What it means for you: By thinking creatively about the subscription perks you can offer, you can stand out against the bigger podcasts and build more intimate relationships with your audience. Here are 23 ideas for perks and bonus content to offer your podcast subscribers.

6/ Quality is key for standing out.

  • Quality is critical for your podcast, said Lex at Wondery. Get comfortable with defending it and don’t be afraid to say no. For example, if a guest wants to record with their Airpod mic, help them find a higher quality solution… or let them know they can’t be on the show.
  • When developing new content, Steve Raizes, EVP of Podcasting & Audio at Paramount, asks himself whether the content is good enough to knock another podcast off a listener’s playlist. If the answer is no, he doesn’t do it.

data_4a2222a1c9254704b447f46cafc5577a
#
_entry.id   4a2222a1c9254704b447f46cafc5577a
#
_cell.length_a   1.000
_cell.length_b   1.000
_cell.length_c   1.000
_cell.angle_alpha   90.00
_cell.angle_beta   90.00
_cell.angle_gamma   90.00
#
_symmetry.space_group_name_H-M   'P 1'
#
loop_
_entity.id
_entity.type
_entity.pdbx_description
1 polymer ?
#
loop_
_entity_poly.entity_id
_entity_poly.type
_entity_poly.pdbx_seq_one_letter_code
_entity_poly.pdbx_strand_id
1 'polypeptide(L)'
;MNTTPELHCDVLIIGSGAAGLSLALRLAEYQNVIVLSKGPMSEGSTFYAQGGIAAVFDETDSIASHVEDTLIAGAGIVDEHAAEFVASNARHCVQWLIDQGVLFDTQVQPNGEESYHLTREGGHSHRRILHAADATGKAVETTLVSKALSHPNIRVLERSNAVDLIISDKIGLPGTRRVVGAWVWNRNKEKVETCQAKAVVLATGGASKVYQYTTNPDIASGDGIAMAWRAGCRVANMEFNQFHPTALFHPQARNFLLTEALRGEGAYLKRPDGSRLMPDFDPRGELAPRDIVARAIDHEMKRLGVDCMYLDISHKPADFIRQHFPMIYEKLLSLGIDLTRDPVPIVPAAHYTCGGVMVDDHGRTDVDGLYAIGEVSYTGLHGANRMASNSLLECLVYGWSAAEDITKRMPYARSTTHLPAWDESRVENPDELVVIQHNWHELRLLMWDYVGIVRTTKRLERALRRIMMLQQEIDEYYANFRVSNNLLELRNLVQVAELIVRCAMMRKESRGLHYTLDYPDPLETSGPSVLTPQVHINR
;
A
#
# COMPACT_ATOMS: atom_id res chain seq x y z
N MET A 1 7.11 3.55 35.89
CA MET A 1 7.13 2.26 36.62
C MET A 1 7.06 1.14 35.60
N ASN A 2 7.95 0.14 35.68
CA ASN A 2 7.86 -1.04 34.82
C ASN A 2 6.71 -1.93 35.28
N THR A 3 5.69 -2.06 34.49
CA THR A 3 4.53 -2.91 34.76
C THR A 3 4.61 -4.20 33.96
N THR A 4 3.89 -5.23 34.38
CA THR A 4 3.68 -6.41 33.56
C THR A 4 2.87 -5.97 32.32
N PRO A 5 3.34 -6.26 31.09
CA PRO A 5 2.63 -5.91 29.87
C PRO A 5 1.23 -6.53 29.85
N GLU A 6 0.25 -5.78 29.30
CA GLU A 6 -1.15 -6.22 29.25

• When Vox is evaluating new podcasters for their roster, their top evaluation criteria is whether the creator is committed to high-quality content.
  • Latif Nasser, co-host of Radiolab, says your podcast needs to sound different. Most interview podcasts consist of three tracks: the host, the guest, and a bit of music. A Radiolab episode typically has dozens of tracks, sometimes up to one hundred, that layer on music and sound effects. He understands not every podcast can afford that kind of sound design but what if you added even two or three new elements? 

Headshots Lex Friedman, Steve Raizes, Ray Chao, Latif Nasser

What it means for you: If the top podcasts are obsessing over quality, you should too. Even small improvements can help set you apart from others in podcasting's long tail.

Want to join other podcasters learning together about how to grow their shows and revenue? Hop into the Supercasters community by becoming a free subscriber to the Supercasters premium podcast.